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Monday, July 12, 2010

11 Tools- Reflection

Finished! I want to say that the Atomic Learning 21st Century Skills Assessment was interesting. I liked most of the questions but did struggle with some of them partly because I was trying to multi-task on IB things which was not the best idea (hindsight is so valuable).

Question 1- I will use Glogster for creating a multi-media poster which really seems more valuable that a traditional poster format. I will also have my various classes maintain a blog, maybe a wiki, to help each other with different technology tasks.

Question 2- I've always loved technology but worry about equity/access among students. This year I am excited to know that will be less of a problem. Now I just need to make sure I take as many risks in learning and trying new tools as I expect my students too!

Question 3- Unexpected outcomes... working more collaboratively with many other peers that I often don't have time to network with and finding some tools that will make my job easier not harder. :-)

Sunday, July 11, 2010

Tool #11 Digital Citizenship

This is a huge topic and very critical for teachers to understand and then to find the best ways to continually model internet safety, especially with social networking, and also with understanding copyright and plagiarism. These would be the three things I want to keep working on with my students: Internet safety, validating quality/point of view of a website, and plagiarism.
Most of the MS students I taught last year felt it was OK to accept friends that just asked to be a friend or give phone numbers, etc. on social networking sites. They also struggled with how to identify a quality website and then how not to plagiarize. They often would tell me that they had changed about 10 words so it was OK. We worked on using Noddletools and annotating our references which helped. This year I will utilize the SBISD resource list from the Power to Learn pages, ITSE Nets Standards, iSafe, and CyberSavy Teens to name a few resources.
I work with a great group of teachers that have the students best interest at heart and together we can set some consistency in our approaches vertically across grade levels as well as in our own content areas.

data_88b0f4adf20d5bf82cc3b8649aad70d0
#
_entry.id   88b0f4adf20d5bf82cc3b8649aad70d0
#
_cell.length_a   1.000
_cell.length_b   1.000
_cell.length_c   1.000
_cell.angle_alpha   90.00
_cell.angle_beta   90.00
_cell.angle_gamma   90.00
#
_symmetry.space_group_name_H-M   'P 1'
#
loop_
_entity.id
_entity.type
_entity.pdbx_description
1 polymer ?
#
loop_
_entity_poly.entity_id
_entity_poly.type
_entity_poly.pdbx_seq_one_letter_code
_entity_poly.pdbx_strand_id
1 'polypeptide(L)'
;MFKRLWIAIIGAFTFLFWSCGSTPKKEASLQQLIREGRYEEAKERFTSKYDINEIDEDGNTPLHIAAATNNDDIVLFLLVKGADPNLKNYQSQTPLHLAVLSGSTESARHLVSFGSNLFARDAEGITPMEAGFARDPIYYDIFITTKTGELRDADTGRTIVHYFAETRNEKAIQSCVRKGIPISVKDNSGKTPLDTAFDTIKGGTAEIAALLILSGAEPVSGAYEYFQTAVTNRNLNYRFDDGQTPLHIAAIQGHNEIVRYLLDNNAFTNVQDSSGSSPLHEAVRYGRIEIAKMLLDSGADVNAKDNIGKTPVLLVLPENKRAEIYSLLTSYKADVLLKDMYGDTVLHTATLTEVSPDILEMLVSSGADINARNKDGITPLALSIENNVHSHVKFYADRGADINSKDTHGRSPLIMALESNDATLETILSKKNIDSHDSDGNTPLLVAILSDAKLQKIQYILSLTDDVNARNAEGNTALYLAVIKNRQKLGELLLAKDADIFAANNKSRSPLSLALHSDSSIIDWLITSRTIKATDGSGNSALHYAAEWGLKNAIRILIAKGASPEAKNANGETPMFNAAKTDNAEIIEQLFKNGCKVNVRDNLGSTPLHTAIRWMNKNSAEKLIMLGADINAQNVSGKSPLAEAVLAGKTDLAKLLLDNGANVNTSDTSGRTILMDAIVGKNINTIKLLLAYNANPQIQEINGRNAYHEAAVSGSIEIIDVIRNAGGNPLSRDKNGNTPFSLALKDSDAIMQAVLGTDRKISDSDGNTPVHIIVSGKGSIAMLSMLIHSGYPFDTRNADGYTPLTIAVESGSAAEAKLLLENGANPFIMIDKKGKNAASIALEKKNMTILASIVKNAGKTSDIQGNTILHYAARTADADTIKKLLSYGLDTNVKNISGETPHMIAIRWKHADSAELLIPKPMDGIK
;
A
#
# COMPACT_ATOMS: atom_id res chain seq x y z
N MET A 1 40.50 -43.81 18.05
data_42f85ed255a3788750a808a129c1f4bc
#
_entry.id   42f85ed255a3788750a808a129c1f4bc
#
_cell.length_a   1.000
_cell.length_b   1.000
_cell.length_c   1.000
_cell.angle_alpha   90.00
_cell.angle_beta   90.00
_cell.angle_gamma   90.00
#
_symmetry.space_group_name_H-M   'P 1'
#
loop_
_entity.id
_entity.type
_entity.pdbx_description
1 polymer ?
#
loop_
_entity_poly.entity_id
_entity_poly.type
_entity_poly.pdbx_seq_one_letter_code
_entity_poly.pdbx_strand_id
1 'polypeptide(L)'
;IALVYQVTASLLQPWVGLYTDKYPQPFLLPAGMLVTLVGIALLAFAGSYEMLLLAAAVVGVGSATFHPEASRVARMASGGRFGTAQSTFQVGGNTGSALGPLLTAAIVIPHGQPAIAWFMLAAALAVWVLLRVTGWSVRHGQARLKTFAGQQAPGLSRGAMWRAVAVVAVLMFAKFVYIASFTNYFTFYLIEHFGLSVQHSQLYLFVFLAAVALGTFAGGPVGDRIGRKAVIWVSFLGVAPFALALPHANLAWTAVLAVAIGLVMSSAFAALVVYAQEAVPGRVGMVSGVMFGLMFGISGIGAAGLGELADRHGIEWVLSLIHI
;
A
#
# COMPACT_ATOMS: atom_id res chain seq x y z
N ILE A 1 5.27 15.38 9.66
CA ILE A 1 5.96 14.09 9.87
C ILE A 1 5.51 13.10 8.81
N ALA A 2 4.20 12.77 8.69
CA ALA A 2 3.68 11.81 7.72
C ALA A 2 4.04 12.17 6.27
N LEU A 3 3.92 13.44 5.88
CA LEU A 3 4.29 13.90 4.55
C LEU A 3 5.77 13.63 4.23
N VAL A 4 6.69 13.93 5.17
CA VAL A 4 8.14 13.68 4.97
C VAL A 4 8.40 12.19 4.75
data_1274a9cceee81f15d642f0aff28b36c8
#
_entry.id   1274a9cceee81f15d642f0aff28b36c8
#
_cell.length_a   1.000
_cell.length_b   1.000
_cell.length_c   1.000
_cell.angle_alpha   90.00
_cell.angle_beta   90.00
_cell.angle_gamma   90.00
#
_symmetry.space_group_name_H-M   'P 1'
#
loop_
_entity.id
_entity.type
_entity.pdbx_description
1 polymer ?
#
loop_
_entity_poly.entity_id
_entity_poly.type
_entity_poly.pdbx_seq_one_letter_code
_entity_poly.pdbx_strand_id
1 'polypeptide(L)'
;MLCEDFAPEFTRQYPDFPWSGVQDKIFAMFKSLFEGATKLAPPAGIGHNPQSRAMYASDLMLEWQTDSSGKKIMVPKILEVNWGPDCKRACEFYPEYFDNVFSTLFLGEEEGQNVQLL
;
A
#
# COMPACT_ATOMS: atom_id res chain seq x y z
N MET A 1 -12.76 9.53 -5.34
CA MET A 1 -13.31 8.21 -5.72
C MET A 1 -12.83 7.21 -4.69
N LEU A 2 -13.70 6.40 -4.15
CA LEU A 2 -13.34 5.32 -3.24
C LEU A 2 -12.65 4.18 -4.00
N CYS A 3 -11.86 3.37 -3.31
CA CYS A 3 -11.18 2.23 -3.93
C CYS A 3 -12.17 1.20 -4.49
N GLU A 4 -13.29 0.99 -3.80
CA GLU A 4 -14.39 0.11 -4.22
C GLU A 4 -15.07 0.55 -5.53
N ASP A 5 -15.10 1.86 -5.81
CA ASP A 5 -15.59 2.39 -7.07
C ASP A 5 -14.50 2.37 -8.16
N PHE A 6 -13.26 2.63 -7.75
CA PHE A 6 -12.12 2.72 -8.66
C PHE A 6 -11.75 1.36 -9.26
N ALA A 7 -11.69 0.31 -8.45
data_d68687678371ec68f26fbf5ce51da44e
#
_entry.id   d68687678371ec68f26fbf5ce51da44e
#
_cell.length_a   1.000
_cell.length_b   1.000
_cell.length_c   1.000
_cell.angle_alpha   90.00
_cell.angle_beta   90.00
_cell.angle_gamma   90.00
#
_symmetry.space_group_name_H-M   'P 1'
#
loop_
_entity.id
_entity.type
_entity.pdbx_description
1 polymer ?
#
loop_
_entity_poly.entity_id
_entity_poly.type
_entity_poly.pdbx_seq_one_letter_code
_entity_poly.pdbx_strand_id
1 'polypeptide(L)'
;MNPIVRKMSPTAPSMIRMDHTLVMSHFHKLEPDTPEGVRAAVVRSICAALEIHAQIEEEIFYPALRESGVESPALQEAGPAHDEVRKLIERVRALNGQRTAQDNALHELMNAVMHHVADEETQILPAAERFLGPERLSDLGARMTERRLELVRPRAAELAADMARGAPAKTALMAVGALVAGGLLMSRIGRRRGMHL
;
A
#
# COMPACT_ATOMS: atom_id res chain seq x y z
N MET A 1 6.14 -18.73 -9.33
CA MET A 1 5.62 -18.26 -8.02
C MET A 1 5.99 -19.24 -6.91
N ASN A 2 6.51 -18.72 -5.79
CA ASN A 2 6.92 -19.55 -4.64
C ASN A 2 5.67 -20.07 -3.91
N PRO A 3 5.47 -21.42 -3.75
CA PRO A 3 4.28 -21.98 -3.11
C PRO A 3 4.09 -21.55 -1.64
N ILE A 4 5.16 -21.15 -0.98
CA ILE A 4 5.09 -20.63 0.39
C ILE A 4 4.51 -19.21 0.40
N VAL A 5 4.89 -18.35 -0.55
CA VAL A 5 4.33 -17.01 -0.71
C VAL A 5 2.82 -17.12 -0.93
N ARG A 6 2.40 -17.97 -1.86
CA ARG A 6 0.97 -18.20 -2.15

Friday, July 9, 2010

Tool #10 Mobile Technology and Apps

I am devoting the weekend to playing with the hand-me down iPhone at our house. I have an iTouch that I got mid spring and didn't use much. During my trip to Europe I watched the students use their iPhones and iTouches for most everything. They really were useful and handy for more than just listening to music, audiobooks, or watching a movie.

After playing with several apps on an iPhone and an iTouch, I really liked Dragon Dictation since there are many times that I want to make a note of things or record something and have to go back and type it or write it later. With Dragon Dictation, the app takes your voice message and turns it into text. Yeah! (It'll help with some of those dyslexic moments as well.) I liked seeing Skype, Geo Locator, as well as many others. There are so many apps to look through. I saw quite a few interesting ones that were under $3 as well.

Since so many students already drag their mobile technology around with them I think it is wise to find ways to honor their use in class. I agree with Marialice Lindig about working on how to monitor appropriate use; but if it isn't a bad thing to have your mobile tech device in class then things will settle in. I'm sure there will be some good discussions on classroom management and mobile tech devices this year. I think I'll let my students create the management tools and help set boundaries- it usually works better if they have ownership in the creation and management of issues.

Tool #9 Jing and Skype

Jing and Screencast-